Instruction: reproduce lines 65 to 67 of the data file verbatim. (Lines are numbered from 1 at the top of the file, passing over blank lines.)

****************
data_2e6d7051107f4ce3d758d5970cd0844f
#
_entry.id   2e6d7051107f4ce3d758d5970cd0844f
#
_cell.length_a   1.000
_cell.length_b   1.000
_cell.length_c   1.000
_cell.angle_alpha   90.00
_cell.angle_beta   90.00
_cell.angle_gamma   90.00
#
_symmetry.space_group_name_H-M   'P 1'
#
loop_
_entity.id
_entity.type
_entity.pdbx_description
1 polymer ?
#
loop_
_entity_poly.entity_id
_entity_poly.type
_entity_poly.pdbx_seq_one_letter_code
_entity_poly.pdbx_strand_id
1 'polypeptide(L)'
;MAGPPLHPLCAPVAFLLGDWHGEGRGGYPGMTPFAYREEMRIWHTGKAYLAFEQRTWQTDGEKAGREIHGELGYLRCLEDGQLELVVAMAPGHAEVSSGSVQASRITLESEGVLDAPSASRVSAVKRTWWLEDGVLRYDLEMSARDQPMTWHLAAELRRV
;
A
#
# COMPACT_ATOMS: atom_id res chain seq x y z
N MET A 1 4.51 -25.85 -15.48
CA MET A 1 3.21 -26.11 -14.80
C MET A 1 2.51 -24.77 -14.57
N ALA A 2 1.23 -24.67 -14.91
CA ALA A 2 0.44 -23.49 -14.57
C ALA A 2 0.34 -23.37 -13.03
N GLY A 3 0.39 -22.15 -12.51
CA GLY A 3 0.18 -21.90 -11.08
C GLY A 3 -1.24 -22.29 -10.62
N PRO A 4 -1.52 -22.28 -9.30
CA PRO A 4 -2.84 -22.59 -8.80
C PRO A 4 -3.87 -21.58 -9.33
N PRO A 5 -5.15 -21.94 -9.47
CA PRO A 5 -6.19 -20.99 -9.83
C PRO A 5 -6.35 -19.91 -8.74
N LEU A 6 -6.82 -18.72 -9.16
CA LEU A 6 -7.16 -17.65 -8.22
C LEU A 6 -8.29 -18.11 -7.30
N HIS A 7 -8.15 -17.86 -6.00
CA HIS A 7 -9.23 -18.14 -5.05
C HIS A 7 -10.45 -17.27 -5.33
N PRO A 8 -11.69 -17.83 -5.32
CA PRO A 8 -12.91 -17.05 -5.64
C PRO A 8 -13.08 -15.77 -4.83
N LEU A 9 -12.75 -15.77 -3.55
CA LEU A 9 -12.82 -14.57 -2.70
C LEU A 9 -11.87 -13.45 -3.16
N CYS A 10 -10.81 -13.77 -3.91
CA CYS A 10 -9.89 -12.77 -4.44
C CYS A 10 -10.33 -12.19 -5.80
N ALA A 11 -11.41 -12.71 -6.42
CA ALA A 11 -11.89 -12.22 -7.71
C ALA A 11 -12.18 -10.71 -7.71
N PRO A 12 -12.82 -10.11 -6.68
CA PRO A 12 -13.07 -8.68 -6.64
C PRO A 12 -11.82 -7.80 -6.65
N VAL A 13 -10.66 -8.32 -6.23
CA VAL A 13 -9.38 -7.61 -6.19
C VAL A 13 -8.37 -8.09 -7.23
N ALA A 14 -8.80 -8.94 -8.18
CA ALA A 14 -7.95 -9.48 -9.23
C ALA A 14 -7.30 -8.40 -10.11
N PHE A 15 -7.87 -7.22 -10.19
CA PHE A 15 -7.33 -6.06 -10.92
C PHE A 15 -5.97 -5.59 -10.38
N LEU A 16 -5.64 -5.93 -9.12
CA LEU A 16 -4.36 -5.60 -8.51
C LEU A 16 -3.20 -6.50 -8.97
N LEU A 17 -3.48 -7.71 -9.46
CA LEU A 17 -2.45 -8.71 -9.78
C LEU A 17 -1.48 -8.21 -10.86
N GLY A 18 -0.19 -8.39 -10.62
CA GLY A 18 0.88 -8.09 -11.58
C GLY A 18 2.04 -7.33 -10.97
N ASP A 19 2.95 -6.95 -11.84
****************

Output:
CA PRO A 12 -13.07 -8.68 -6.64
C PRO A 12 -11.82 -7.80 -6.65
N VAL A 13 -10.66 -8.32 -6.23